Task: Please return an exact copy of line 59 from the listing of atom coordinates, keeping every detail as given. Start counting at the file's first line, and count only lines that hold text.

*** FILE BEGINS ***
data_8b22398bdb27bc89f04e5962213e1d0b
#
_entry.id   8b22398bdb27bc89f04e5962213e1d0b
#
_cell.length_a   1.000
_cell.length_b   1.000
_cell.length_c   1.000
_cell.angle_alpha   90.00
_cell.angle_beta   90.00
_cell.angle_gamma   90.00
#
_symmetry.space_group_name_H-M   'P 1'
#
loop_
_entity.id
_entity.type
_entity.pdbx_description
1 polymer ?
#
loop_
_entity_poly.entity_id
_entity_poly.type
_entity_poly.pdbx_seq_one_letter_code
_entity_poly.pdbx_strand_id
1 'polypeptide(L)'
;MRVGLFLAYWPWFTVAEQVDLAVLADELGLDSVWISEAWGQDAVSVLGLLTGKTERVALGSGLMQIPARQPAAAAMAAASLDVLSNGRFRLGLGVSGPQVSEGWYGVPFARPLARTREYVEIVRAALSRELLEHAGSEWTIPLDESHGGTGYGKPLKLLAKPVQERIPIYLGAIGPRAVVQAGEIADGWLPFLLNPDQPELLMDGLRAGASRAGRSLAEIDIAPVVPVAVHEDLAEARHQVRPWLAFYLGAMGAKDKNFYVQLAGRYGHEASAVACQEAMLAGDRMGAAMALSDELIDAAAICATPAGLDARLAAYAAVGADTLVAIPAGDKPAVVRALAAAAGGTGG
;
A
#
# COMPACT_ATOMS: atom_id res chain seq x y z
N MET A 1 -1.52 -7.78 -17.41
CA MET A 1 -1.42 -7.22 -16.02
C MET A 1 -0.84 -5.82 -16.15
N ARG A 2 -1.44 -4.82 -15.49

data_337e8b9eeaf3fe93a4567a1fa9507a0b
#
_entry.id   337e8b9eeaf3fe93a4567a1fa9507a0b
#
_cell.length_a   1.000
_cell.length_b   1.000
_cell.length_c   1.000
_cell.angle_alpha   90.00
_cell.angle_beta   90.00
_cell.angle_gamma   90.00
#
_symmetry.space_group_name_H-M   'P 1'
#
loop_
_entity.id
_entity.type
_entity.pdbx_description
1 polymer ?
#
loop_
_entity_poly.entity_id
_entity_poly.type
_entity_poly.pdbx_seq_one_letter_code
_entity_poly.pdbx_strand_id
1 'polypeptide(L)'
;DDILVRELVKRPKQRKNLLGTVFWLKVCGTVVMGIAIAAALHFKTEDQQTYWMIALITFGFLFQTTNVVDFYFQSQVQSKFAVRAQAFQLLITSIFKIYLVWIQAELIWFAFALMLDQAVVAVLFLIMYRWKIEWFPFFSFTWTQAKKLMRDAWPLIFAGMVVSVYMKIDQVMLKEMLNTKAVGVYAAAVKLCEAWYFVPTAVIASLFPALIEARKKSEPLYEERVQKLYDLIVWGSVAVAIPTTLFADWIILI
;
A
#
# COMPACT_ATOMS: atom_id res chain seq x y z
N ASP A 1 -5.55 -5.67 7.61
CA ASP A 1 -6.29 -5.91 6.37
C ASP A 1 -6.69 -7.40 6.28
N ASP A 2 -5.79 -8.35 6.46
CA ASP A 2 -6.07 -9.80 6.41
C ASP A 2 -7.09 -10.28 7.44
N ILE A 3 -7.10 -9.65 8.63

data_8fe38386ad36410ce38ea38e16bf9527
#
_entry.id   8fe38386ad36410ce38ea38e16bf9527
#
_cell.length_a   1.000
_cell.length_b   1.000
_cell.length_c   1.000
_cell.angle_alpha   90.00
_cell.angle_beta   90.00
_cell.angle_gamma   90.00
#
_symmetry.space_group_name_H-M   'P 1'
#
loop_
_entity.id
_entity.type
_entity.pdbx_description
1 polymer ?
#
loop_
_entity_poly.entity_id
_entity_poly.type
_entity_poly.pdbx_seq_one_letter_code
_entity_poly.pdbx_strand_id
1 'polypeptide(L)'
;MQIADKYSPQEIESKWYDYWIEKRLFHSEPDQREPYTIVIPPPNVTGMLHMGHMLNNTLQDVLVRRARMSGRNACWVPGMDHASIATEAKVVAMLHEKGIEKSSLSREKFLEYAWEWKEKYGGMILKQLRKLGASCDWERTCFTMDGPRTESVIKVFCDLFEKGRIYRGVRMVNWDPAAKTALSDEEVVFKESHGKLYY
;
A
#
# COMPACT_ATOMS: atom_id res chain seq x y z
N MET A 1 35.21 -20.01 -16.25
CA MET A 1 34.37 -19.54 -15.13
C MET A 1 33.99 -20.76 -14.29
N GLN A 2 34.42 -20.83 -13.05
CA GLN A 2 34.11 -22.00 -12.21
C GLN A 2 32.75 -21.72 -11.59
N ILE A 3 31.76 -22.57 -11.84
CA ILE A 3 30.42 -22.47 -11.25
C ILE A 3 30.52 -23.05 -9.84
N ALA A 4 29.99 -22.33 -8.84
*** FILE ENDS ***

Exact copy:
1 'polypeptide(L)'